Arizona Republic from Phoenix, Arizona on April 15, 1961 · Page 98
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Arizona Republic from Phoenix, Arizona · Page 98

Phoenix, Arizona
Issue Date:
Saturday, April 15, 1961
Page 98
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Page 98 article text (OCR)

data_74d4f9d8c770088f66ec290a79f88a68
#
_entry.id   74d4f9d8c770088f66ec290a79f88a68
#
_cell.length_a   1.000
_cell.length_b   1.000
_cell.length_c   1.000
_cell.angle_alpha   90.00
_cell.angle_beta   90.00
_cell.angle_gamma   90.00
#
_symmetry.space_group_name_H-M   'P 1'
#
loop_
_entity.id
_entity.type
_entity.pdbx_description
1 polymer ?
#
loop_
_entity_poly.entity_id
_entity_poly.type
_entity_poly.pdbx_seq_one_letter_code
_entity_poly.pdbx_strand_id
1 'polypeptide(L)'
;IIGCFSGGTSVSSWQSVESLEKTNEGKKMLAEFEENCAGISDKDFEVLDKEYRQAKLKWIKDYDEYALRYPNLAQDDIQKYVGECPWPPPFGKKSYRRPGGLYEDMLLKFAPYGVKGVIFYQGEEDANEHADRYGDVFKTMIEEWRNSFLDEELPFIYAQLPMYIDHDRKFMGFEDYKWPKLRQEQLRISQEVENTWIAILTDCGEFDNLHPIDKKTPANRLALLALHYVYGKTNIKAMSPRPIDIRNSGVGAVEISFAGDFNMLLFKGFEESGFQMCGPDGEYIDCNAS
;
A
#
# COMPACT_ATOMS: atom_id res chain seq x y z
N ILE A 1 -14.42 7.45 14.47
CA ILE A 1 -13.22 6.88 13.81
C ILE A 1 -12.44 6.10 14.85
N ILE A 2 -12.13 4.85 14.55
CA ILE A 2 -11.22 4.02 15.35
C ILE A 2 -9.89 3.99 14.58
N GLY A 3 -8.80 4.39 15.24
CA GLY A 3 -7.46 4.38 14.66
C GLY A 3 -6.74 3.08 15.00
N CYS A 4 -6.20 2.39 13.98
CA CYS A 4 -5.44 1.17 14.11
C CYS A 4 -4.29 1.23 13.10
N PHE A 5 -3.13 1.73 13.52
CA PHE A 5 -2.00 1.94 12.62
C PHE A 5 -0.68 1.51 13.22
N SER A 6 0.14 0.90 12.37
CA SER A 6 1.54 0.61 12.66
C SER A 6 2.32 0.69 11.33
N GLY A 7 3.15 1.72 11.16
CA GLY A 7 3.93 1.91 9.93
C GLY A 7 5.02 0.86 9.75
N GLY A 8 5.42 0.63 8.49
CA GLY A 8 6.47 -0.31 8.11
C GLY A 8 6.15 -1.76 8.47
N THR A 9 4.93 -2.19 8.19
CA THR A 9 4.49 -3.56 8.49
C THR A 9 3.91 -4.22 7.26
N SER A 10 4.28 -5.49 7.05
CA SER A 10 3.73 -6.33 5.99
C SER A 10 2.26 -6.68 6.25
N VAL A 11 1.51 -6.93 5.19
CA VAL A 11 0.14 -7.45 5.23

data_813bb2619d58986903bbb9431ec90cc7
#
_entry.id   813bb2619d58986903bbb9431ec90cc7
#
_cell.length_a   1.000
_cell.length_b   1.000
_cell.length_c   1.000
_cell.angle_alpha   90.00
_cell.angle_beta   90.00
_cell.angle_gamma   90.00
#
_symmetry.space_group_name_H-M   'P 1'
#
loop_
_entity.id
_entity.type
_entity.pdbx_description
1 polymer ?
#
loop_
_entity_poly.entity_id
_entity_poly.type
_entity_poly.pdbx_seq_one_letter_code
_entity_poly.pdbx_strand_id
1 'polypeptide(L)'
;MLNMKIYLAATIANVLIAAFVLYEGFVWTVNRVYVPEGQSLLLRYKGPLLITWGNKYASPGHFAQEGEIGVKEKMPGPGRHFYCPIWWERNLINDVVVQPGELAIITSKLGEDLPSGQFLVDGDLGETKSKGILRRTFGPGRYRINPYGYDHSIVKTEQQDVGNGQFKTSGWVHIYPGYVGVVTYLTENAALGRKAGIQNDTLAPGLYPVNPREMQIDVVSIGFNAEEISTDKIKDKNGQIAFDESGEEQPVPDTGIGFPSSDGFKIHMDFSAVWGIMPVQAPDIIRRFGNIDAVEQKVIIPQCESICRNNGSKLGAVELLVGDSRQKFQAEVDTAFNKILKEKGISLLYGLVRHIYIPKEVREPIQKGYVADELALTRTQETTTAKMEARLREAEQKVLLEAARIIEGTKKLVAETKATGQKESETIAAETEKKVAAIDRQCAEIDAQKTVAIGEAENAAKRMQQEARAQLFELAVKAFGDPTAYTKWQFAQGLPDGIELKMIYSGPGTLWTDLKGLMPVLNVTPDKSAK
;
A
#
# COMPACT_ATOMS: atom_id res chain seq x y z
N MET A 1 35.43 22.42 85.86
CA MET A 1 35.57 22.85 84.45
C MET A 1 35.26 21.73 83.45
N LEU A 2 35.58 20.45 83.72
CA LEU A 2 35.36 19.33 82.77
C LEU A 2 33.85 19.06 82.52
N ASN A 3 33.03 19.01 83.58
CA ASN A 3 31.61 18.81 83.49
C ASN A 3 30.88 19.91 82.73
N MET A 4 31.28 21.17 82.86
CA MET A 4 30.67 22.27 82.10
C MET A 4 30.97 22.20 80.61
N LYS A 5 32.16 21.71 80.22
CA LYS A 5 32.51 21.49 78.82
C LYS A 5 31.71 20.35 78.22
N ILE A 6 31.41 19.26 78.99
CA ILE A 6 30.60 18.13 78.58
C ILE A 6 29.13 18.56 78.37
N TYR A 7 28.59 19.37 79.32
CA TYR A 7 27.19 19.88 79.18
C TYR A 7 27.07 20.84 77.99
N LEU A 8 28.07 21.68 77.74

State Sewer, Water Groups Will Convene More than 400 delegates art expected for the 34th annual conference of the Arizona Sewage & Water works Association at Hotel Superstition Ho at Apache Junction Thursday through next Saturday, Polenske, slons. R. E. (Dick) P o I e n s k e, of Phoenix president of the ASWWA, said water and sewage plant operators, engineers, managers and executives will attend the *scs- Featured speakers foi the open- j ing day luncheon will be Ray E. Lawrence, of Kansas City, Knn., president of the Water Pollution Control Federation, and Boyd H. Gibbons Jr., special assistant to Governor Fannin for industrial development. The Friday luncheon will feature an address by Raymond Faust, New York City, executive secretary of the American Water Works Association. ' Technical papers on waste control at missile launching sites and application of solar energy in eewage and water problems will be presented during the three day I'onferencc. ' A highlight during the opening 'session will be a pictorial review 'of the multimilllon dollar Phoenix Construction program under the 1957 bond issue. Pete Lallandc, of Statewide Valve and Filling Co., Phoenix, will make the presentation. Presiding over three of the technical forums will be Dario Travaini, city water and sewers director; David Harmon, deputy city engineer; and John A. Carollb, -Phoenix consulting engineer. ' Daily Grassy ACROSS 54 Syllable . l; f „_ or scale K 1 Discard as 56 Sharp to refuae taste 2' 8 Female S7 Animal 2; horse 61 Classify 10 Reach 65 Yngo&lftv 2' across city 3( 14 Threefold 67 Hall IS ftltrer of 68 Great in 3 Asia numbers 3: 16 Aria 70 Of ft'cereal 17 Foretell grain 18 Ctid-chewlntt 72 Ripped 3< animals 73 At liberty 20 Kind of fish 74 Exhausted 21 Caudal 75 Pilled with 3f appendage reverent 31 23 Attendant or) dread 3' sick (pi.) 76 Covers with 24 Erase pitch (printing) 77 Canvas 26 San Francis- shelters 31 co Giants hurler DOWN 4( 28 Size of *' shot l sober 29 Published 2 Not refined 1 32 Disposed of 3 A first for price magnitude 38 Be proper to .slrir 39 Percolate 4 Babylonian 4 1 52 (Rom. eocJ of Hky num.) ^ 5 Snucy •12 Consented 8 Man's nonm 44 Dnclaring 7 Good luck 40 Chines^ • objnctn pagodft 8 Alcoholic charitable 9 Irn.lnml gift 10 Begins 49 Takes out 11 Play upon 50 Girl's name words (pi.) S 2 Molasses 12 Poker stake) 14 [Tr~ ;u 21 m * 42 M) if 61 6U Ti i It 3/ m 62 3 w.v, '•(?£•£ 38 m 63 4 9 25 29 W\ 5) 54 JT~ m M 47 8 M P P P ^ || 22 26 52 H 64 1 ;j /6 6 IS "* 43 i6 ^ 6V 1 '39 9 48 63 ord Puzzle 1 A headland 43 BIowRun ) Hard-shelled missile fruit 45 Fastened t Food 48 Wander i Fencing 51 Encircling sword 33 Gets up ' observes 55 Bitter ) Interpret vetch (archaic ) 88 consumed Discovers 59 Occorrenc* ) Having a 60 Leases ' disagreeable 61 Unsorted f smell wheaten flour I Cover of India Inner 62 Third in * surface of horse race i Excavates 63 Painful , J Moderate 64 27th U. s. f Plant President ' modified by 66 Landlord abnormal 69 Government environment agency in } Read the ' metrically Thirties * )To (Init.) cloy 71 Mimic Yesterday's Puezle Solved: ( c j L : f i u >' s ' A S 1 s • L / *, ' u t •r- |r i . o * I 0 t r A > T . E : N 8 w> tf 44 ^ 53 n IP •j A NT p L A n T A %-!• It Ml iv r N r f T BH r tfiiiU f M J T i r , 't n iiNias 3Ufi\ cMTj I|P| LfL fir fy^f 1 3 ( .L. P 1 1 ill,'. rU B T A "c A (.' A VuL aciarjGi nrani R t S i 9 " ^ 31 49 ^ m m T E V E N oHi 101 L 0 E|E|[ j ^ • o N ) S Ji p t t; s te w. 19 28 P 4U W. 66 70 74 " 10 16 • W 45 57 71 Tl A aa 0 m 58 67 1 0 S F _T 1 T I p 1. | s r 1LJ f N T F 12 m 34 t S9 r A JH F S M r $ T A Lil R F F, n TT ^ 35 'm 60 i 1 ( t i 1 : / ( i i < i Deaths And Funeral Services REPUBLIC' NarchoT. Bucito Rosary will be *ecitcd at 8 p.m. tomorrow in Colonial Chapel, Mor- tensen-Klngsley Mortuary, 1020 W. Washington, for 1 Narclso T. TUteno, 62, who died Thursday in a Phoenix hospital. t Requiem high mass will be at 8 a.m. Monday in Our Lady of Perpetual Help Church in Glen dale. Burial will be in Glendale Memorial Park. A native of Texas. Mr. Bueno, who moved to C-lcndalc In 1952, lived at 137 S. Sixth Ave. He was a farmer. He is survived by five daughters, Mrs. Tarnosa Mendoza, Micaela Bucno, Mrs. Refugia Mendez, Mrs. Irene Mcndoza, and Mrs. Tcofella Cnlcler, all of Glendale; four brothers nnd two sisters, all in Texas; and 14 grand-1 children. fcilwanl Srilz Rosary will be recited at 7:30 p.m. tomorrow in the Whitney and Murphy chapel, 330 N. Second Ave., for-Edward Seitz, 57, who died Wednesday in St. Joseph's Hospital. Requiem high mass will be at 9 a.m. Monday in St. Marks Church, 2504 E. Adams. Place of burial was not announced. A native of Kentucky. Mr. Seitz moved to Phoenix 13 years ago. A painter, he worked six years for the Deero Paint Co. He lived at 2920 li. Monroe. Mr. Soitz is survived by his wife, Ida, and three sisters and three brothers, all out of state. Leona L. Wurl/ Rosary will be recited at 8 p.m. tomorrow in Paradise Chapel and Funeral Home, 3934 E. Indian School, for Mrs. Leona L. Wurtz, 43, who died Thursday in St. Joseph's Hospital. Phoenix 16 years ago, resided at 3228 E. Missouri. A food checker at El Rancho Markets four years, she was a member of St. Thomas parish. Mrs. Wurtz is survived by her husband, Lester J.; two daughters, Mrs. Frances Doddridge, Tempo, and Mrs. Deanna Lownsbury, Sharon Center, Ohio; four brothers and a sister, all in Depew, N. Y.; and three grandchildren. Friends may call at the funeral home after 5 p.m. today. Agostino iJrnari Funeral services and burial for Agostino Urnari, 64, who died Thursday in Doctors Hospital, will be in Fords. N. J., Mercer Mortuary announced. A native of Italy, Mr. Urnari. who moved to Phoenix three years ago from Woodbrdge. N.J , resided at 1620 E. Cherry Lynn. A World War I veteran, he was a member of the American Legion in Fords. Mr. Urnari is survived by his wife, Louise; four daughters, Mrs. Bernice Bartos, Mrs. Josephine Yaeger, and Mrs. Louise Nagy, all of Woodbridge, and Mrs. Elinorc Mekulchek, Fords; two sons, John, Fords, and Albert, Woodbridge; two sisters, and 10 grandchildren. A. T. Montgomery In reporting the death of A. T. (Monty) Montgomery Wednesday in,a Phoenix hospital, the name of his wife, Helen, of Phoenix, was inadvertently omitted. Services for Mr. Montgomery will be at 10 a.m. Monday in Bloom's South Phoenix Mortuary, 3800 S. Central. Burial will be in East Resthaven Park. Harold W. Russell Funeral services for Harold W. Russell, who died yesterday, in Phoenix Veterans Administration Hospital, will be at 10 a.m. Monday in Memory Chapel, A. L. Moore and Sons Mortuary, 333 W. Adams. Officiate. Burial will be Greenwood Memorial P"ark. Born irt Ruby, Mr. Russell was a clerk and a roofer. A veteran of the Korean conflict, he was a member of the Disabled American Veterans, He lived at 2404 W. Coolldge. He Is survived by his wife, Beatrice; his parents, Mr. and Mrs. William S. Russell, and a sister, Joanne, all of Phoenix; and a brother, John, with the U.S. Air Force in Tennessee. Belli Mason j Funeral services for Beth Mason, 14, who died yesterday in Good Samaritan Ho.spital. will be at 8 p.m. tomorrow in the Bethany Chapel and Mortuary, 710 W. Bethany Home. The Rev. George W. Panel will ofl'irtuk 1 Private #r;tv<'sido services will be held Monday afternoon in Glendale Resthaven Park. Born in Los Angeles, Miss Mason moved to Phoenix two years ago. A freshman at Phoenix Christian High School, she lived at 3034 W. Columbine Dr. Miss Mason spent most of her life in Tryon, N. C. She is survived by'her parents, Mr. and Mrs. Danie R. Mason; a brother, Stephen; and a sister, Ruth, all of Phoenix; her grandparents, Mr. and Mrs. Stanley D. Berg, Tryon; and her grandfather, Alfred B. Mason, Pasadena, Calif. Ola B, Hamrick Services for Mrs. Ola B. Hamrick, 88, who died Saturday in Rome, Ga.. her home, will be at 11:30 a.m. today in the First Baptist Church. 300 W. Monroe. Dr. Ivan B. Bell will officiate. Burial will be in Greenwood Memorial Park. Mrs, Hamrick was a native of Georgia. She formerly lived in Phoenix. She is survived by a sistr-, Mrs. Carrie Storey. Austin, Tex. the Phoente, S«., April JS< IW1 0 A. Motitgoftinfy Funeral service for Mrs! Sarah Ann Montgomery. 83. who died Wednesday in a BakersfleM,' Calif, hospital, will be at 11 a. rft. tod;ay in Bakersfield, A. L. M&jre and Sons Mortuary announced. Mrs. Montgomery, born in Texas, moved to Phornix In 1948. She moved to Bakersfield four years ago. She formerly lived in Oklahoma. Her husband, Hugh A., died here in 1950. • Mrs. Montgomery is survived"by two daughtf-rs. Mrs. W J. Ridgeway and Mrs. John Smith, both of Phoenix; two sons, Olin 'J., Phoenix, and Leslie, Cheyenne, Okla.; a granddaughter, Mrs. Ruth Simpson, Phoenix; 15. other grandchildren, and 30 great-grandchildren. Every Facility Included For llic mrmorinl tribute to n loved one, Ix- assured lliat every facilily at Moore's is always included, regardless ol the cost of the service. A. I. MOORE fr MORTUARY Adami it Fourth Avenue • At 4-41 111 Requiem high mass will be sung at 9 a.m. Monday in St. Thomas the Apostle Church,-4510 N. 24th St. Burial will be in St. Francis Cemetery. Born in the Panama Canal Zone, Mrs. Wurtz, who moved to' The Rev. M. J. Zaldivar will HOUSEFUL OF NEW FURNITURE II'/2 Co. Ft. Kelvinator or Westinghouse Refrig Divan & Chair, Frieze, Foa'm Cushioned Colors 2 Beautiful Modern Bedroom Sets, Color Choice 2 Sets Box Springs & Innerspring Mai-tresses Dining Set, 6 Chairs, Large Table, Color Choice Full Size Gas Range, 36 Inches FREE with this group • 2 Modern Step End Tables • I Modern Cocktail Table • 2 Beautiful Table Lamps, Your Choice ONLY NO DOWN PAYMENT PHOENIX FURNITURE CO. 2727 V/._CAMELBACK RD. OPEN EVES. TIL 9, SUN. 12 to 5 AM AM 4-0561 Bridge Quiz Answers QUESTION I. As South you hold: 4AJ53 VQ +AK10.9 +.H.'I2 • The bidding has proceeded: East South West North IV Double 1 4 Double Pass Pass 2 V Pass .Pass ? What do you bid now? ANSWER. Two spades. West has been trying to "psych" you out of your suit, but North's •double of the one spade bid combined with' West's escape to two hearts has exposed him. North has let West's runout _come around to you for appropri- Tate action and it is now. incum- ^bont on you to complete thg ex- •posure. * QUESTION 2. As South you i' The bidding has proceeded: i North East South West ;1 * 1 * 2 • Pass : ?O ( Pass ? :« ANSWER. Three hearts. If part*her l)ag suitable protection in the • black suits he can now try three ', no trump. The delayed "cue bid" docs not show overpowering strength since your original competitive • raise has limited your hand. '; QUESTION 3. As South you • hold: ' tot :'4>975 VQ4lt •KQiO *J632 *'• The bidding has proceeded: " ;North East South West •'Pass Pass . Pass I + ',. Pass I 4> Pass Pass , Double Pass ? ... What do you bid now? *. ANSWER. Obviously partner is 'unwilling to concede o part score "effort to the opposition and Is asking you to select one of the red suits. It is always irksome when your only four card suit has been adversely bid but this situation should not be regarded as a calamity. ; If you haven't a four card suit to bid, you must try to get along as well as possible with a three card suit. Whether you should bid two hearts or two diamonds is a matter of temperament. Our own taste runs to two hearts, though with highly unreliable partners 'there may be a slightly greater measure of safety in bidding two diamonds, which is less apt to be supported by North. QUESTION 4. As South you hold: *A8'4 ¥A75 *AK92 *A106 The bidding has proceeded: South West North East 1 * 2 * 2 • Pass •> What action do you take? ANSWER. This is a very powerful hand facing a partner who is able to make a free bid and the possibilities are unlimited. A leap to three no trump would be ultra - conservative and the recommended procedure is to make a cue bid of three clubs, postponing further aggressive action until partner is heard from again. Needless to say, you will not settle for anything less than game. No fleeting thought should be given to a call like two no trump, which in this sequence is not even forcing and could readily be passed by partner. QUESTION 5. As South you hold: *K Q :t 2 VA K 10 9 3 +IU 3 *A 6 The bidding has proceeded: South West North East 1 ¥ Pass Pass 1 Pass Pass 2 • Pass •> What do you bid now? ANSWER. Pass. Partner has ad mitted possession of a trickless hand by failing to keep your opening bid alive, and no effort should be made lo improve the contract. In fact every inducement should be given the opposition to carry on the contest. If West should contrive to dig up a belated spade raise, you might find It reason f6Y rejoicing. QUESTION B. As South you hold: \ 4K52 V<U +!).> 4.J 109875 The bidding has proceeded: West North East South Pass 1 NT Pass Double Pass 2 1^ Pass 2 V Pass ? What do you bid now? ANSWER. Pass. Obviously, partner has the hearts, which accounts' for the his pass over the opening bid. With two trumps and a doubleton, your hand may be regarded as tolerant of hearts and it is not recommended that you increase the contract by a return to clubs. QUESTION 7. As South you hold: New Drug Offers Canines Planned Parenthood, Too * . NEW YORK (AP)~ A drug firm says it has developed an orally administered drug that will control the biological urge of female clogs. In a swank midtown hotel, the Upjohn Company made the * announcement at Thursday's news conference that the drug, Prodox, was on the market. Normal sex cycles are resumed 'by the dog when the 15- to 20-cent or dally treatments-r-by —are discontinued. Prodpx was described as a synthetic version of a hormone. UP' John spokesmen said it could | and her family. living proof that a planned parenthood can be a happy one, too, Everyone was there at the appointed time—the press, the public relations men and company ofli cials. Everybody but the little beagle "solve a perennial problem of the pet lover." It was introduced, at a reception intended for a beagle mother and iltr three o/ftprtog, said to be They were stranded aloft with their entourage of veterinarians. The company plane was unable to land because of bad weather here and. returned to company hea$ quartets ut Kaloniimio. Mich. 4A.110 8 3 V7654:i 4103 *9 The bidding has proceeded: North East South 1 ¥ 1 A ?' What do you bid? ANSWER. Two hearts. A direct and simple raise seems to us the most appropriate action although we would raise no strong objec-i tion to an immediate bid of four hearts. The pre-emptive bid might serve lo inhibit the enemy's finding^ minor suit fit which they would i surely do if you were ingenuous enough to double one spade. QUESTION 8. As South you hold: 4Q106 VAQ76.12 fQJIt *K Hie bidding has proceeded: | South, Wes( North East Pass Pass 2 4> 3 <f> Pass Pass What do you bid now? ANSWER. Three no trump. Although partner's rebid is not forcing, it is semi-encouraging, since he was at liberty to pass two hearts. The king of clubs looms as a highly important card and, since partner has shown no interest in the hearts, it may prove easier to run off with a game contract which requires just nine tricks. KENNEDY-SUKARNO MEETING' WASHINGTON (AP)-The State Department announced yesterday hat President Kennedy will meet President Sukarno of Indonesia when that Far Eastern neutralist leader arrives here April 24. SMALL ADS DRUM UP BIG BUSINESS Put imill Ad* i« w«rk tar Youi Ctll At Mill, ML «£ *Vv* * rtvrwiBtitlv* mmftt vwr V«* M* «f . ThePIwenlxGazette GET SET TO GO! When, Where and How To GO-What To Wear, What To Carry! • 0^ • •• •" • ' '• •* Your complete % • Buying and * 'Vacationing Guide Will Be Found in the SPECIAL VACATION [ION with the Big Sunday Republic , V MAY 7th ..••' •*!•••••••••? I us These Features: * Complete information regarding all sports and sporting events. Means of transportation and facilities available for traveling into various areas of the country. How ro prepare your home before leaving. General roundup on what is available for you as a vacationer. Memo To Merchants $30,400,000.00 WILL BE SPENT locally by the estimated (10,262* Phoenix families going on vacation this year. 92% of the$e families will be reading this Special VACATION SECTION! Be sure your sales message is included! Advertising copy deadline: April 28, THE STATE'S GREATEST •:.». Republic i Os;ci't Consumer An»iwis